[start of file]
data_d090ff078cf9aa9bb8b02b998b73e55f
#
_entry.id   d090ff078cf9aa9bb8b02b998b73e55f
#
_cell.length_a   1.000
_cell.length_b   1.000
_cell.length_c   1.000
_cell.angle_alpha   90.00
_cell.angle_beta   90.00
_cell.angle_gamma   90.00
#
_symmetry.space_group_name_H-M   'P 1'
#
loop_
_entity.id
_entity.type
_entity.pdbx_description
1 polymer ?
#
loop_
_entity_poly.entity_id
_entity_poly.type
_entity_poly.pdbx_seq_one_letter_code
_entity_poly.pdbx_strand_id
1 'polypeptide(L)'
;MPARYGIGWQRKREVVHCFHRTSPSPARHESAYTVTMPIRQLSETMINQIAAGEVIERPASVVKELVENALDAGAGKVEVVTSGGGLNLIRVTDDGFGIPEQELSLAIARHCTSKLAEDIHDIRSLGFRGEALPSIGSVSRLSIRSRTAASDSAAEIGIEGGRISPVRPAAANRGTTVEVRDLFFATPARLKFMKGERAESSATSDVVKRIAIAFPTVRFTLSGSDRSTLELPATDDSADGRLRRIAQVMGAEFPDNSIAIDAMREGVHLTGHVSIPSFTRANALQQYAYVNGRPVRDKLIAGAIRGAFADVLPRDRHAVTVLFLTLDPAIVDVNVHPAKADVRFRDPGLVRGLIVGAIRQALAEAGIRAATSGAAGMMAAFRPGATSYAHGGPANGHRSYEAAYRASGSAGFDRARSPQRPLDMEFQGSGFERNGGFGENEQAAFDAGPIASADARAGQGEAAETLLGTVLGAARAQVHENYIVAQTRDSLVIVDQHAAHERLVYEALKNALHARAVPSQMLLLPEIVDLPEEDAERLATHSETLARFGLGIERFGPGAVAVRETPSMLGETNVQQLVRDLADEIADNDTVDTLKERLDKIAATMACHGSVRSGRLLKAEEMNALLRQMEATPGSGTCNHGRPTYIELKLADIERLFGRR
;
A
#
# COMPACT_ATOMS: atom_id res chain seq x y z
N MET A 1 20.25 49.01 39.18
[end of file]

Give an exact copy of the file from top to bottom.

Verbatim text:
data_d090ff078cf9aa9bb8b02b998b73e55f
#
_entry.id   d090ff078cf9aa9bb8b02b998b73e55f
#
_cell.length_a   1.000
_cell.length_b   1.000
_cell.length_c   1.000
_cell.angle_alpha   90.00
_cell.angle_beta   90.00
_cell.angle_gamma   90.00
#
_symmetry.space_group_name_H-M   'P 1'
#
loop_
_entity.id
_entity.type
_entity.pdbx_description
1 polymer ?
#
loop_
_entity_poly.entity_id
_entity_poly.type
_entity_poly.pdbx_seq_one_letter_code
_entity_poly.pdbx_strand_id
1 'polypeptide(L)'
;MPARYGIGWQRKREVVHCFHRTSPSPARHESAYTVTMPIRQLSETMINQIAAGEVIERPASVVKELVENALDAGAGKVEVVTSGGGLNLIRVTDDGFGIPEQELSLAIARHCTSKLAEDIHDIRSLGFRGEALPSIGSVSRLSIRSRTAASDSAAEIGIEGGRISPVRPAAANRGTTVEVRDLFFATPARLKFMKGERAESSATSDVVKRIAIAFPTVRFTLSGSDRSTLELPATDDSADGRLRRIAQVMGAEFPDNSIAIDAMREGVHLTGHVSIPSFTRANALQQYAYVNGRPVRDKLIAGAIRGAFADVLPRDRHAVTVLFLTLDPAIVDVNVHPAKADVRFRDPGLVRGLIVGAIRQALAEAGIRAATSGAAGMMAAFRPGATSYAHGGPANGHRSYEAAYRASGSAGFDRARSPQRPLDMEFQGSGFERNGGFGENEQAAFDAGPIASADARAGQGEAAETLLGTVLGAARAQVHENYIVAQTRDSLVIVDQHAAHERLVYEALKNALHARAVPSQMLLLPEIVDLPEEDAERLATHSETLARFGLGIERFGPGAVAVRETPSMLGETNVQQLVRDLADEIADNDTVDTLKERLDKIAATMACHGSVRSGRLLKAEEMNALLRQMEATPGSGTCNHGRPTYIELKLADIERLFGRR
;
A
#
# COMPACT_ATOMS: atom_id res chain seq x y z
N MET A 1 20.25 49.01 39.18